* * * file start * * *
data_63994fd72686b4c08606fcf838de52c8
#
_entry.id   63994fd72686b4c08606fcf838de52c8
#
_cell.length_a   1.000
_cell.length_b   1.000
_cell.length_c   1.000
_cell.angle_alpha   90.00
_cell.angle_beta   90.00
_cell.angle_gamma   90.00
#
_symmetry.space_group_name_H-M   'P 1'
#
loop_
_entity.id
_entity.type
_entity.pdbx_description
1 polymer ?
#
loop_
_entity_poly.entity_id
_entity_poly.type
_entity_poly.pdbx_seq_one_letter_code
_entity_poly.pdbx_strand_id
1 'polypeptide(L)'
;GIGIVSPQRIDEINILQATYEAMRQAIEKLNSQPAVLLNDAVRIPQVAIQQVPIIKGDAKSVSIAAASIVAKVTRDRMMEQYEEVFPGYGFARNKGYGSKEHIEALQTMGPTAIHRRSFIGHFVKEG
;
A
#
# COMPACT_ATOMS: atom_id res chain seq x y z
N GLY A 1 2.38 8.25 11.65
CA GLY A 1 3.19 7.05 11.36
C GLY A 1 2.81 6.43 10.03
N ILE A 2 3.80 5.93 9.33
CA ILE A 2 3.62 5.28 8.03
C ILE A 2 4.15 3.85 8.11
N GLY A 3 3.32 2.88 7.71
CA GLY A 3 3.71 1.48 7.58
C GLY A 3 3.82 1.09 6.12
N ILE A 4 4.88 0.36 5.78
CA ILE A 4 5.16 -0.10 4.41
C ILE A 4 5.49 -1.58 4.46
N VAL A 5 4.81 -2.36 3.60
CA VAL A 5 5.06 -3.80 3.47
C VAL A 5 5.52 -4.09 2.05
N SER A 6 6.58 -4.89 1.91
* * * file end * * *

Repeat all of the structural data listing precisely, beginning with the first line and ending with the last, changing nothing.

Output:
data_63994fd72686b4c08606fcf838de52c8
#
_entry.id   63994fd72686b4c08606fcf838de52c8
#
_cell.length_a   1.000
_cell.length_b   1.000
_cell.length_c   1.000
_cell.angle_alpha   90.00
_cell.angle_beta   90.00
_cell.angle_gamma   90.00
#
_symmetry.space_group_name_H-M   'P 1'
#
loop_
_entity.id
_entity.type
_entity.pdbx_description
1 polymer ?
#
loop_
_entity_poly.entity_id
_entity_poly.type
_entity_poly.pdbx_seq_one_letter_code
_entity_poly.pdbx_strand_id
1 'polypeptide(L)'
;GIGIVSPQRIDEINILQATYEAMRQAIEKLNSQPAVLLNDAVRIPQVAIQQVPIIKGDAKSVSIAAASIVAKVTRDRMMEQYEEVFPGYGFARNKGYGSKEHIEALQTMGPTAIHRRSFIGHFVKEG
;
A
#
# COMPACT_ATOMS: atom_id res chain seq x y z
N GLY A 1 2.38 8.25 11.65
CA GLY A 1 3.19 7.05 11.36
C GLY A 1 2.81 6.43 10.03
N ILE A 2 3.80 5.93 9.33
CA ILE A 2 3.62 5.28 8.03
C ILE A 2 4.15 3.85 8.11
N GLY A 3 3.32 2.88 7.71
CA GLY A 3 3.71 1.48 7.58
C GLY A 3 3.82 1.09 6.12
N ILE A 4 4.88 0.36 5.78
CA ILE A 4 5.16 -0.10 4.41
C ILE A 4 5.49 -1.58 4.46
N VAL A 5 4.81 -2.36 3.60
CA VAL A 5 5.06 -3.80 3.47
C VAL A 5 5.52 -4.09 2.05
N SER A 6 6.58 -4.89 1.91